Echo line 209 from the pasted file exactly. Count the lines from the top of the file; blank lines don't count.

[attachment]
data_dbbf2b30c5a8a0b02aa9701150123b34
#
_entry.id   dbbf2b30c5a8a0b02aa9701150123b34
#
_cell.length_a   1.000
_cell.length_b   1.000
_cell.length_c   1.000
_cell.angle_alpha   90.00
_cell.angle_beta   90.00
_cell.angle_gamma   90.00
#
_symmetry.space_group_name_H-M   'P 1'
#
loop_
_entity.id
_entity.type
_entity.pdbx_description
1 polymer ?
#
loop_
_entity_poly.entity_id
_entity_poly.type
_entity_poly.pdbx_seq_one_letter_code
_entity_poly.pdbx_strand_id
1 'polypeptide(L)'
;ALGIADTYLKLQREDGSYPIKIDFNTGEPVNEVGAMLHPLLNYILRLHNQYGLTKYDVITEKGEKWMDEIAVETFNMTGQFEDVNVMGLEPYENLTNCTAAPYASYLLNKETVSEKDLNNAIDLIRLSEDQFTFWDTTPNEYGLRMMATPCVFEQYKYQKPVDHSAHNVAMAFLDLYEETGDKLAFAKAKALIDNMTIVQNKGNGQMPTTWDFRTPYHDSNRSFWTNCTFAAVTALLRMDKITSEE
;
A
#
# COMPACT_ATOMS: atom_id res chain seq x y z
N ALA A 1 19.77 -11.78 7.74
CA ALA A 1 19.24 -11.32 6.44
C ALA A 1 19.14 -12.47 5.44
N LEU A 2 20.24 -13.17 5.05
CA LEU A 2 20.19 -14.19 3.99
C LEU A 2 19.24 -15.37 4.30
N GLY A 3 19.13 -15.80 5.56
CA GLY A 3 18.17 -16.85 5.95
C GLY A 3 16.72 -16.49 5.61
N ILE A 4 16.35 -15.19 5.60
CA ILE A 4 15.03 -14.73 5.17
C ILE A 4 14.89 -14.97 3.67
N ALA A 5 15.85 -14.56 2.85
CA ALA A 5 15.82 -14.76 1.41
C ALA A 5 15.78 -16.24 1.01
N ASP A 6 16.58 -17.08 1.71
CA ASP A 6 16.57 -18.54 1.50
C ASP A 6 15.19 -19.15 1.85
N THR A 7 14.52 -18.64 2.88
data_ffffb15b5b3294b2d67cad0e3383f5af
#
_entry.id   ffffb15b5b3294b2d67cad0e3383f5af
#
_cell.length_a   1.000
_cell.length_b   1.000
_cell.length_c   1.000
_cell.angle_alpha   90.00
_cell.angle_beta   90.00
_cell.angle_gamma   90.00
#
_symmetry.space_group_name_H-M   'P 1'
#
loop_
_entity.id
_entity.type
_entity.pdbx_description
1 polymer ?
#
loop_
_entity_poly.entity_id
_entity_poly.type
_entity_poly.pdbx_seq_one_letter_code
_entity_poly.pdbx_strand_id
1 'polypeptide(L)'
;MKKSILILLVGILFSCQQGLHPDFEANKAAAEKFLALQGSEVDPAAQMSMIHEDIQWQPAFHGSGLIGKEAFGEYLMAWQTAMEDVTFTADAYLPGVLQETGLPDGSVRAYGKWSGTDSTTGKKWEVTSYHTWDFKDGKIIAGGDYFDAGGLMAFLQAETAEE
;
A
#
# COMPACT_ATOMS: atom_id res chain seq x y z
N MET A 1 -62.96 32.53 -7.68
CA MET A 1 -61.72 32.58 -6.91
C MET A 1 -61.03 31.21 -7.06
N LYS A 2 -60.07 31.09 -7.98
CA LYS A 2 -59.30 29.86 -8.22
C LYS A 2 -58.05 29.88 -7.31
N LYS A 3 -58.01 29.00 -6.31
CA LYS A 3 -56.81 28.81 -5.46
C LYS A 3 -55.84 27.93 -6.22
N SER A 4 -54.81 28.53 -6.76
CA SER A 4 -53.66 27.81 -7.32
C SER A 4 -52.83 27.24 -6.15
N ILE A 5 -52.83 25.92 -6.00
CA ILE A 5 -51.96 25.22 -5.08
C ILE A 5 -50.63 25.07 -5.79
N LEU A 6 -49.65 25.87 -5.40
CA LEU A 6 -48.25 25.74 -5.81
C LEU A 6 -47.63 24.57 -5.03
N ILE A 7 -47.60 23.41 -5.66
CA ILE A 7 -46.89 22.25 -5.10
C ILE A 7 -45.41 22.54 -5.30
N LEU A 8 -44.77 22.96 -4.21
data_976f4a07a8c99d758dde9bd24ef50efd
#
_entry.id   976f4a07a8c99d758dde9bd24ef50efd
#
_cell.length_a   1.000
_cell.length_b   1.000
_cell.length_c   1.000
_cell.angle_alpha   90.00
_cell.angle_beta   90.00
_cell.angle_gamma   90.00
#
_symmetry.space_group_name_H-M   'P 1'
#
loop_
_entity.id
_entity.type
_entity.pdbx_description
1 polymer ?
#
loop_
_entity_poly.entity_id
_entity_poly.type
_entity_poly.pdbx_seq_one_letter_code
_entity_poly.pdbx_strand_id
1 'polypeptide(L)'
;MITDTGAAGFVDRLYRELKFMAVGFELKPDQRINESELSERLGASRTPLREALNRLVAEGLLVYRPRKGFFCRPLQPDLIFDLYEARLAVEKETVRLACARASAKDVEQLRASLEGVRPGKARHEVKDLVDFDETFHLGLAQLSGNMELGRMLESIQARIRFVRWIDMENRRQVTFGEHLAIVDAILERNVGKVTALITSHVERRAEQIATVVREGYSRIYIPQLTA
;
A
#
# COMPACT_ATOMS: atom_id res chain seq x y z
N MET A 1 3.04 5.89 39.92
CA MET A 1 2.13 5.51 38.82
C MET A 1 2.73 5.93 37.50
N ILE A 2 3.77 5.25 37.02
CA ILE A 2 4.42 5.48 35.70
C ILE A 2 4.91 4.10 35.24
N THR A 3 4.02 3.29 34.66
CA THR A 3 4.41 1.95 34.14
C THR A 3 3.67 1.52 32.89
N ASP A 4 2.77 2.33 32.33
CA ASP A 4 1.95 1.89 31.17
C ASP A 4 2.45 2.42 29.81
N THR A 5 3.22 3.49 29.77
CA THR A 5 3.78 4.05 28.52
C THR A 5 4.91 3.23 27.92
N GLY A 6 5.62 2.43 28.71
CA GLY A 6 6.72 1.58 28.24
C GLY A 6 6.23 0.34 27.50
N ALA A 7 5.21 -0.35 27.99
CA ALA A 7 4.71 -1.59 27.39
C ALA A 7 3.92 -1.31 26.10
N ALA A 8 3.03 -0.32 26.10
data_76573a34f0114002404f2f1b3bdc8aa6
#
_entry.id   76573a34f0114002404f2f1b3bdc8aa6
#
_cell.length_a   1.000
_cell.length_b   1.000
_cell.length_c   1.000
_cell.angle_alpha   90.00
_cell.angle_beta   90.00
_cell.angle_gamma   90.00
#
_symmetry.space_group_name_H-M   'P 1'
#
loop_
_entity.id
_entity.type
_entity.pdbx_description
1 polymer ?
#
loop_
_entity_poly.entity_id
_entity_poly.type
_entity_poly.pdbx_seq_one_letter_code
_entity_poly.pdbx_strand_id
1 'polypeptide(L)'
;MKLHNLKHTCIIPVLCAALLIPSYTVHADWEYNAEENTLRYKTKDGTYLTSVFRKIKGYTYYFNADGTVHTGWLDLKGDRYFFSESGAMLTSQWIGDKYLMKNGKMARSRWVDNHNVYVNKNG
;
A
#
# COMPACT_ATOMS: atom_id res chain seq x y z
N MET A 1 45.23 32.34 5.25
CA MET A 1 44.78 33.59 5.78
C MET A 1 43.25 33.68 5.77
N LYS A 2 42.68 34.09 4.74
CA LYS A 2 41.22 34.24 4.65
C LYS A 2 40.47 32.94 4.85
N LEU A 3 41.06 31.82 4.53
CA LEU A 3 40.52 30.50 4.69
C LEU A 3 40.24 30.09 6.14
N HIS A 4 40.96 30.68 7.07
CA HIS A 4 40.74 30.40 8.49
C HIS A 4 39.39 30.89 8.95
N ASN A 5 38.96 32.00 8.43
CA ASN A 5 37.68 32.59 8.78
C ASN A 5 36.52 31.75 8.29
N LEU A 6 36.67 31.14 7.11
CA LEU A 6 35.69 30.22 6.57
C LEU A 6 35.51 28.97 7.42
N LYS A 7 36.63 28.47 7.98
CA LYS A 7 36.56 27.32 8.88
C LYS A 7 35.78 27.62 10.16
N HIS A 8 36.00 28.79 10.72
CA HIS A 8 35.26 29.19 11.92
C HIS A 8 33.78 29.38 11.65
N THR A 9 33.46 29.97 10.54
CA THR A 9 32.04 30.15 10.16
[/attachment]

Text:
CA THR A 9 32.04 30.15 10.16